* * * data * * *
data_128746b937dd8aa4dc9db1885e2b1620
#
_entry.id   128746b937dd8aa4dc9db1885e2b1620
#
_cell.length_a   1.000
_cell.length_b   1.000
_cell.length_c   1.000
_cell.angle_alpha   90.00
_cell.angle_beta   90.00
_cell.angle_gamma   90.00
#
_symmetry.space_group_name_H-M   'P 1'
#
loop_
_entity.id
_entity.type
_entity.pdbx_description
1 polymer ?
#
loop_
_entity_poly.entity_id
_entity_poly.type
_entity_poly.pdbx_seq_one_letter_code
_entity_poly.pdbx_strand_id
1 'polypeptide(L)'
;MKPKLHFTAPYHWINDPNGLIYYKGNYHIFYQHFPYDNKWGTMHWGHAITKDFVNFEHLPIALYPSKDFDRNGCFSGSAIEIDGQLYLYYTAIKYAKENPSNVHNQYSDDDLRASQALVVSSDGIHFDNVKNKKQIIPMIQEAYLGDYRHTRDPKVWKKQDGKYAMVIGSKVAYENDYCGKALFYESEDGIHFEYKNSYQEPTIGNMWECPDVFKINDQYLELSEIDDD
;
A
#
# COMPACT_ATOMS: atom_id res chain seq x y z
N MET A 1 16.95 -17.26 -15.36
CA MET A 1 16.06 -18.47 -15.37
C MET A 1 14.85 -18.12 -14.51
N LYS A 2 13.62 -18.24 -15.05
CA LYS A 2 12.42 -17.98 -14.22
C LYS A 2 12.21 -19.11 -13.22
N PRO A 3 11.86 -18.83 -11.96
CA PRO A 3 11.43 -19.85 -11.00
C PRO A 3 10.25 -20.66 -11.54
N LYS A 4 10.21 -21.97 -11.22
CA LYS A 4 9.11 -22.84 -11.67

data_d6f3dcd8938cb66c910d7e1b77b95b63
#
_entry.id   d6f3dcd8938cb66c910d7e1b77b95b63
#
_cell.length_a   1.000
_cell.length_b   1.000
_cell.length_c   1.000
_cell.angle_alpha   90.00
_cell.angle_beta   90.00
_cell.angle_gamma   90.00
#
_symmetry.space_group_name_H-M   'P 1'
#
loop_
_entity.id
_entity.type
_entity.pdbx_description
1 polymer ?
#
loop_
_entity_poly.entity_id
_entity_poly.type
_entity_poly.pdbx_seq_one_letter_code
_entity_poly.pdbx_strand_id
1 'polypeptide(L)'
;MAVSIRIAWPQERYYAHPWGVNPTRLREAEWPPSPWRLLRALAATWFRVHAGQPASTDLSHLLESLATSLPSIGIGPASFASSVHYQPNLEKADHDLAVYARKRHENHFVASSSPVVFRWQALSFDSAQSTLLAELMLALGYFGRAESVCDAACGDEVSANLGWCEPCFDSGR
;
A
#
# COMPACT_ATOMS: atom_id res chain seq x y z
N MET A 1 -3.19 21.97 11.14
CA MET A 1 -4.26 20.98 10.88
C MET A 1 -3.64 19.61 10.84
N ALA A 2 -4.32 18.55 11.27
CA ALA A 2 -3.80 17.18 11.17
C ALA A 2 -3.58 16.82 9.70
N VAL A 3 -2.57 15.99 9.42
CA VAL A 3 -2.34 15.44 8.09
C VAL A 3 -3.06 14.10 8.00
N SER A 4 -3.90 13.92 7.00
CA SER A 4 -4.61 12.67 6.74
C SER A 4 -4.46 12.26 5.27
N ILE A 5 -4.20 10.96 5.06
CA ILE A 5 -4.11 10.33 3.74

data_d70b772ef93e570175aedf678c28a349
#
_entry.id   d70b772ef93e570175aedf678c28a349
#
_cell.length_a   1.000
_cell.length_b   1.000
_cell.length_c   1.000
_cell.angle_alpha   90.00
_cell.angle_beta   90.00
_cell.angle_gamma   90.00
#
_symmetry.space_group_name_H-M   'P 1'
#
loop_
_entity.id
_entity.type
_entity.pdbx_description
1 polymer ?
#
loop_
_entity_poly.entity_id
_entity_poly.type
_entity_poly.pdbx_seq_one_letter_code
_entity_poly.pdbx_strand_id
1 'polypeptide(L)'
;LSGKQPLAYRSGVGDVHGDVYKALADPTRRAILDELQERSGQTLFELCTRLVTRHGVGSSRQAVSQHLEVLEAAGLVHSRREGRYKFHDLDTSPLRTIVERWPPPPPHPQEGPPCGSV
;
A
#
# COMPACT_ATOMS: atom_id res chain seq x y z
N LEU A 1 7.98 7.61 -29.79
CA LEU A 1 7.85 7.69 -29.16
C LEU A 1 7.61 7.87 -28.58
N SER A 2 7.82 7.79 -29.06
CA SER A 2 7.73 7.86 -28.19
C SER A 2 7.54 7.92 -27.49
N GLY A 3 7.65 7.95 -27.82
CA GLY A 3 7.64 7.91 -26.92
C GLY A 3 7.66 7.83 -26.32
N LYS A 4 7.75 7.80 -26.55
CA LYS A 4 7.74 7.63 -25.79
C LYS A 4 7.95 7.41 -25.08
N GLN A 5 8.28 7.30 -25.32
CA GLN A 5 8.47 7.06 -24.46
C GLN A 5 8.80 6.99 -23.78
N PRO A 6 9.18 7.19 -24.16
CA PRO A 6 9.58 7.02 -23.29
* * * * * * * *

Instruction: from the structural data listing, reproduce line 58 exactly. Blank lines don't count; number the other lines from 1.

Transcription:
_entity.pdbx_description